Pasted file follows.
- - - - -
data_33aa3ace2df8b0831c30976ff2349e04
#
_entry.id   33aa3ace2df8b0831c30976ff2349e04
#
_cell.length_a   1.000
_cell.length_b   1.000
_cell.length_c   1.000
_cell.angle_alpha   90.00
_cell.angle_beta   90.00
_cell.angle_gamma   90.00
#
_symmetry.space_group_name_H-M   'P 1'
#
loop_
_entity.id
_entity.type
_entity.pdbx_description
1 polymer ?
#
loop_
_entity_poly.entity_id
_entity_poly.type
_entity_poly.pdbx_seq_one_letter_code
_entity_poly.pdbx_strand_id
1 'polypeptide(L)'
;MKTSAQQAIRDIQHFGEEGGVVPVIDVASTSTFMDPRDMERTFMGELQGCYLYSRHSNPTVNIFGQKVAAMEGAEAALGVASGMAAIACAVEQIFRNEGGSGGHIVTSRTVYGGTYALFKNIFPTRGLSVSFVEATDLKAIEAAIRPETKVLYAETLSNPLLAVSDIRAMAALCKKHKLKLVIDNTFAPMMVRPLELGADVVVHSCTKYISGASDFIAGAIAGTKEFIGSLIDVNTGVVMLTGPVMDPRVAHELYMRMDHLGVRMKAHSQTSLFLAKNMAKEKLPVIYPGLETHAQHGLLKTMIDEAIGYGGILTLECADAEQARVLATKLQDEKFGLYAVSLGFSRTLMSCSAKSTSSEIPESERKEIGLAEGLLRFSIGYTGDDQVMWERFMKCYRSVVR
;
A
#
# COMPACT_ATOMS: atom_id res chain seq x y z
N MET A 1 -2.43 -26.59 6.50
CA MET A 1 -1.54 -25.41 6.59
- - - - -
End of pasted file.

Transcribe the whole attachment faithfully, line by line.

data_33aa3ace2df8b0831c30976ff2349e04
#
_entry.id   33aa3ace2df8b0831c30976ff2349e04
#
_cell.length_a   1.000
_cell.length_b   1.000
_cell.length_c   1.000
_cell.angle_alpha   90.00
_cell.angle_beta   90.00
_cell.angle_gamma   90.00
#
_symmetry.space_group_name_H-M   'P 1'
#
loop_
_entity.id
_entity.type
_entity.pdbx_description
1 polymer ?
#
loop_
_entity_poly.entity_id
_entity_poly.type
_entity_poly.pdbx_seq_one_letter_code
_entity_poly.pdbx_strand_id
1 'polypeptide(L)'
;MKTSAQQAIRDIQHFGEEGGVVPVIDVASTSTFMDPRDMERTFMGELQGCYLYSRHSNPTVNIFGQKVAAMEGAEAALGVASGMAAIACAVEQIFRNEGGSGGHIVTSRTVYGGTYALFKNIFPTRGLSVSFVEATDLKAIEAAIRPETKVLYAETLSNPLLAVSDIRAMAALCKKHKLKLVIDNTFAPMMVRPLELGADVVVHSCTKYISGASDFIAGAIAGTKEFIGSLIDVNTGVVMLTGPVMDPRVAHELYMRMDHLGVRMKAHSQTSLFLAKNMAKEKLPVIYPGLETHAQHGLLKTMIDEAIGYGGILTLECADAEQARVLATKLQDEKFGLYAVSLGFSRTLMSCSAKSTSSEIPESERKEIGLAEGLLRFSIGYTGDDQVMWERFMKCYRSVVR
;
A
#
# COMPACT_ATOMS: atom_id res chain seq x y z
N MET A 1 -2.43 -26.59 6.50
CA MET A 1 -1.54 -25.41 6.59